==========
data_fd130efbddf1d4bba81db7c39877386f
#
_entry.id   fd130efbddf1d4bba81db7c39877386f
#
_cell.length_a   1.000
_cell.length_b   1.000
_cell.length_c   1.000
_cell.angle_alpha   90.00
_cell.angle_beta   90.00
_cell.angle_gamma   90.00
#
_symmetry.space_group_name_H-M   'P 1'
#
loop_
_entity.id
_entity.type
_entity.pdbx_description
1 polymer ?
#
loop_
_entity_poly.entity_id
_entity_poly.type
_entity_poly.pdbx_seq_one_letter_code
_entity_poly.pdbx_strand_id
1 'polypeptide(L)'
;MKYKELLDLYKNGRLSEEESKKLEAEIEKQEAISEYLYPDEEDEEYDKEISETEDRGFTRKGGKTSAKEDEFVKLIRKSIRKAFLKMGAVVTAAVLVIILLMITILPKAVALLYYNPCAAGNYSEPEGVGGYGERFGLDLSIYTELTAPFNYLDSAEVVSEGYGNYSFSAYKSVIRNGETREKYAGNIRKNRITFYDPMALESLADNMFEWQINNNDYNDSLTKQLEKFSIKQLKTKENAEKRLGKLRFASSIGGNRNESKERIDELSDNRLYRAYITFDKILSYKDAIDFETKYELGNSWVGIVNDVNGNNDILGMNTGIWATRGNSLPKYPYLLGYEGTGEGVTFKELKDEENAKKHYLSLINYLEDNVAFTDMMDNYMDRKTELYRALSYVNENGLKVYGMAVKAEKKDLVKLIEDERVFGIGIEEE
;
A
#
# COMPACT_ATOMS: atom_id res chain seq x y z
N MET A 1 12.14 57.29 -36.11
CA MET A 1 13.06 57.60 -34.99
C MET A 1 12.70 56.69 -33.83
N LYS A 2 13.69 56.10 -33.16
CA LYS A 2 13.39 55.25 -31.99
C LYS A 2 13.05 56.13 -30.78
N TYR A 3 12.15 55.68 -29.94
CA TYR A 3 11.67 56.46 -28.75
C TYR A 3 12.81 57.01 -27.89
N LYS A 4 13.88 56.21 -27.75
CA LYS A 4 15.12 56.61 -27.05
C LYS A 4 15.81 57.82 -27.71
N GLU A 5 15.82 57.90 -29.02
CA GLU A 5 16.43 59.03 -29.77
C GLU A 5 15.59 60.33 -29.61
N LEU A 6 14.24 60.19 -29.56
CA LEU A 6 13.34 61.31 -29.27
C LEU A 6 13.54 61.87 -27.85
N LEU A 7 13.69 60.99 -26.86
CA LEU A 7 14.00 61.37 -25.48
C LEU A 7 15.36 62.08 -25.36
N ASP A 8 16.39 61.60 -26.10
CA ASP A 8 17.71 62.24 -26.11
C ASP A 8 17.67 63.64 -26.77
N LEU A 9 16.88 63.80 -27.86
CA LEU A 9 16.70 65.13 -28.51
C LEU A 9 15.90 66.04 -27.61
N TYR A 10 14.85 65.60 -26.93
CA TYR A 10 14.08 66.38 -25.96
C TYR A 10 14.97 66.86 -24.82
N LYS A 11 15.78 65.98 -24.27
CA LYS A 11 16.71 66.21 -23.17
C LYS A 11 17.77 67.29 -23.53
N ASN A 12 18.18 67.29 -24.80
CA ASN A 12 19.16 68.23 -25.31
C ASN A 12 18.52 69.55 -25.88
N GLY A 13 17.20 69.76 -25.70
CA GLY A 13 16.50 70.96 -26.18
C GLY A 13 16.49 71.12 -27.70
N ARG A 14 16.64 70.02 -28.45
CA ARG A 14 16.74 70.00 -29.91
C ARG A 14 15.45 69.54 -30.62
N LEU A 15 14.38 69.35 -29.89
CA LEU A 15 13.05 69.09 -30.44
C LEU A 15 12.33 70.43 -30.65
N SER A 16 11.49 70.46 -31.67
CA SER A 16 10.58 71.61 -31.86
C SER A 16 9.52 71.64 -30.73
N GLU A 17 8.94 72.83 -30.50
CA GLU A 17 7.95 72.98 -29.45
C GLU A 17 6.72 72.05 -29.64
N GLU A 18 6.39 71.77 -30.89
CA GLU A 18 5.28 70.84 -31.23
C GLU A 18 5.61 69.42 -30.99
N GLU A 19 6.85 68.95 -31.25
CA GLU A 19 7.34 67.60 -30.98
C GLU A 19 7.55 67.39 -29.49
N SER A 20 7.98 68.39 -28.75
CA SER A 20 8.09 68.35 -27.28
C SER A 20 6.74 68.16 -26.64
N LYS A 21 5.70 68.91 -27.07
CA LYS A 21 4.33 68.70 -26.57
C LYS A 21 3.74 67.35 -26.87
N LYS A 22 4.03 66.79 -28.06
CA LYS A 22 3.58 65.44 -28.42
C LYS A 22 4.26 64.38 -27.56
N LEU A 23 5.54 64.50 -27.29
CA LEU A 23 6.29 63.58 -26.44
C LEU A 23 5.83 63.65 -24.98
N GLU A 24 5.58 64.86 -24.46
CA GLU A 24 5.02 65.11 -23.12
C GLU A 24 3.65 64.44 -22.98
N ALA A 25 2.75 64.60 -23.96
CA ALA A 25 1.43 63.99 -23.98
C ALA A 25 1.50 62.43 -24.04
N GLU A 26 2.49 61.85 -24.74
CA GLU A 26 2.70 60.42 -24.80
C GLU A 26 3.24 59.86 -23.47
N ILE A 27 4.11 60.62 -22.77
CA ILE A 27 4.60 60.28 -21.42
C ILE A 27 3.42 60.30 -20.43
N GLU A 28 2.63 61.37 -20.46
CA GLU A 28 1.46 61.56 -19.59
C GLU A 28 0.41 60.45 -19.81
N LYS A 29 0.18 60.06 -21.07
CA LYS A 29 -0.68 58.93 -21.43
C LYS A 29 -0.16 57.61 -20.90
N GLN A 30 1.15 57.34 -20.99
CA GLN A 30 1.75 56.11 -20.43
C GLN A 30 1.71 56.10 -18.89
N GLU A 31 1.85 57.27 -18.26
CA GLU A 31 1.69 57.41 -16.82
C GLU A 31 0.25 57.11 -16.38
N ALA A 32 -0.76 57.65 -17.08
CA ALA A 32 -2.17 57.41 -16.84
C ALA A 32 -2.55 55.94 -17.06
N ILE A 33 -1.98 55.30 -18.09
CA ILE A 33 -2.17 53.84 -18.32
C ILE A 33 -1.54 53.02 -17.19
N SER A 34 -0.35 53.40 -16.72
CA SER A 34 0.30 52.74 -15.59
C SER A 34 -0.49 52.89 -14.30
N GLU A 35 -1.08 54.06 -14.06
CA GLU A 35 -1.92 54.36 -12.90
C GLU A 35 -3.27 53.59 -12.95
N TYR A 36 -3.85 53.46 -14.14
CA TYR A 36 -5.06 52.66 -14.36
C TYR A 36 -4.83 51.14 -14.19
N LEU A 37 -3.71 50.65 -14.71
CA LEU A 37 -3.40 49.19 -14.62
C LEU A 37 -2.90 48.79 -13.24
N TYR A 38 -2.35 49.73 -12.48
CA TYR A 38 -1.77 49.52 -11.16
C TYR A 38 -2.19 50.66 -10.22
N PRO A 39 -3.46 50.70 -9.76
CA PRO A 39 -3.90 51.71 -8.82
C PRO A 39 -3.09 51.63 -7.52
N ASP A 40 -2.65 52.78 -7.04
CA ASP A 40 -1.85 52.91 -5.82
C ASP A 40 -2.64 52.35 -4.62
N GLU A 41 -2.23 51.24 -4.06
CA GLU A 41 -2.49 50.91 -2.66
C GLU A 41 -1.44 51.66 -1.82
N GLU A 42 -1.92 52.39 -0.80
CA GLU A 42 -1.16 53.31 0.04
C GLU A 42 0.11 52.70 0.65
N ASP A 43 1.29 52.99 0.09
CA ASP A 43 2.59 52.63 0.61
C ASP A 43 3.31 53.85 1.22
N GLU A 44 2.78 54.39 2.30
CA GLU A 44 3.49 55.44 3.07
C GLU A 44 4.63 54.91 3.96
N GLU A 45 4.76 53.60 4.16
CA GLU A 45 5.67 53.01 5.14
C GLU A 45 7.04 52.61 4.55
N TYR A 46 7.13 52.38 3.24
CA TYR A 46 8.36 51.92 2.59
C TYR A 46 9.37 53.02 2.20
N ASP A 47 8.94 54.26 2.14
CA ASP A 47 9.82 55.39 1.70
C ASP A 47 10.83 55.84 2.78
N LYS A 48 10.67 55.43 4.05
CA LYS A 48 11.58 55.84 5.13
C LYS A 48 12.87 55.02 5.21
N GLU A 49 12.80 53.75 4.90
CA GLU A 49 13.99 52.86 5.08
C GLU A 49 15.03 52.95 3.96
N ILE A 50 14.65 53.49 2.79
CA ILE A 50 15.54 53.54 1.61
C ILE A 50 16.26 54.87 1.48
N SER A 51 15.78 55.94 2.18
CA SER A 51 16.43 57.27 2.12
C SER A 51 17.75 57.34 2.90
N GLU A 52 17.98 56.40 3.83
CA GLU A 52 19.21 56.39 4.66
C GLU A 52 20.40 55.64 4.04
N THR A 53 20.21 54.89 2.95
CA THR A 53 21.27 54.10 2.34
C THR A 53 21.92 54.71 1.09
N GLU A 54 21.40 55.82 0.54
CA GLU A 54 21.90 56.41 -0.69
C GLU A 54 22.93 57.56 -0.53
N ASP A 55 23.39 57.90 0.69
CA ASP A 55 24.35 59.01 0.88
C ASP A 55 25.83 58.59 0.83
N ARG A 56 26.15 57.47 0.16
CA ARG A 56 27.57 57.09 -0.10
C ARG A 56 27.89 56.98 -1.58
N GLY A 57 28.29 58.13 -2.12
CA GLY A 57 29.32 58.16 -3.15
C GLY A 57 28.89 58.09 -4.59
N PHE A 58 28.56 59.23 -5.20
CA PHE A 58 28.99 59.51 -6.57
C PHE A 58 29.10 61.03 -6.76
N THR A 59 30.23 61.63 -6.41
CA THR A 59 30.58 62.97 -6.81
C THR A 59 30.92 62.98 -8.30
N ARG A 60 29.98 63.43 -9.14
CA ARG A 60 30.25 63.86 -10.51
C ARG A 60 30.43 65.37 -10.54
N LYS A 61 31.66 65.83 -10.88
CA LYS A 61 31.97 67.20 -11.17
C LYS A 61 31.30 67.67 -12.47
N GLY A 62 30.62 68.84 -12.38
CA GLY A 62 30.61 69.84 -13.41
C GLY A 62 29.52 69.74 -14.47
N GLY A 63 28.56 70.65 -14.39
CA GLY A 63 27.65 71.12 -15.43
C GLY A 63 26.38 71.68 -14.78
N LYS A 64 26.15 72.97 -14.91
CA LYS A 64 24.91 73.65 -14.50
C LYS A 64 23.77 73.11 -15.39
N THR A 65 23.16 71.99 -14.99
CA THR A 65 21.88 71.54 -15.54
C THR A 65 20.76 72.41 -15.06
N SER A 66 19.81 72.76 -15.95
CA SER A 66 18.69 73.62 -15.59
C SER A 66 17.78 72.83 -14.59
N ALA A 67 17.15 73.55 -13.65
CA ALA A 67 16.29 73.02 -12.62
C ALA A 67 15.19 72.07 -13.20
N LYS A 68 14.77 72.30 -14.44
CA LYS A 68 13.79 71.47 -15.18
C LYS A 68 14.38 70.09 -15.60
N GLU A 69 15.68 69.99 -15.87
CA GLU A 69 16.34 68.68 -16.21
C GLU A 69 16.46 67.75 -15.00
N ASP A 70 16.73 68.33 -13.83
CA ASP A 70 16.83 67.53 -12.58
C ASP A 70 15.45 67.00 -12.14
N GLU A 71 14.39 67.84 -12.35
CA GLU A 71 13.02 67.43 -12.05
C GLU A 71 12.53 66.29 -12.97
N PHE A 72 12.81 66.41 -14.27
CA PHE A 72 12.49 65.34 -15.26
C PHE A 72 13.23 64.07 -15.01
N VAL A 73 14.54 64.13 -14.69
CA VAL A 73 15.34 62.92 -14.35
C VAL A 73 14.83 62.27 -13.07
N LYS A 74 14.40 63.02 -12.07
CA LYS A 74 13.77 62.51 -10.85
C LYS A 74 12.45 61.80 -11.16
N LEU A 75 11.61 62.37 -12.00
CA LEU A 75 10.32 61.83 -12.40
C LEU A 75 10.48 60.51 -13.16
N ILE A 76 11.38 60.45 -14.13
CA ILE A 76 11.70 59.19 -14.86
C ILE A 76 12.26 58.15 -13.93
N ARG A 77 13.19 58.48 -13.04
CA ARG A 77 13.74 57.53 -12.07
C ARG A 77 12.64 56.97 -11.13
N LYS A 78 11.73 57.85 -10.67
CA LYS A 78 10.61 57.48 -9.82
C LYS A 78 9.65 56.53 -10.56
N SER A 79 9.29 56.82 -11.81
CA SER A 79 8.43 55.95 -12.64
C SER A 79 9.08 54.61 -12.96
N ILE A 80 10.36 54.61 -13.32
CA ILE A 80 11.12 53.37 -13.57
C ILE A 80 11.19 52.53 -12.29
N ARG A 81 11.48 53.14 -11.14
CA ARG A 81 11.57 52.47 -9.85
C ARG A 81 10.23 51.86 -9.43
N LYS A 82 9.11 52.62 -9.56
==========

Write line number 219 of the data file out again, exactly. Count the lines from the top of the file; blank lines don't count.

C GLY A 63 26.38 71.68 -14.78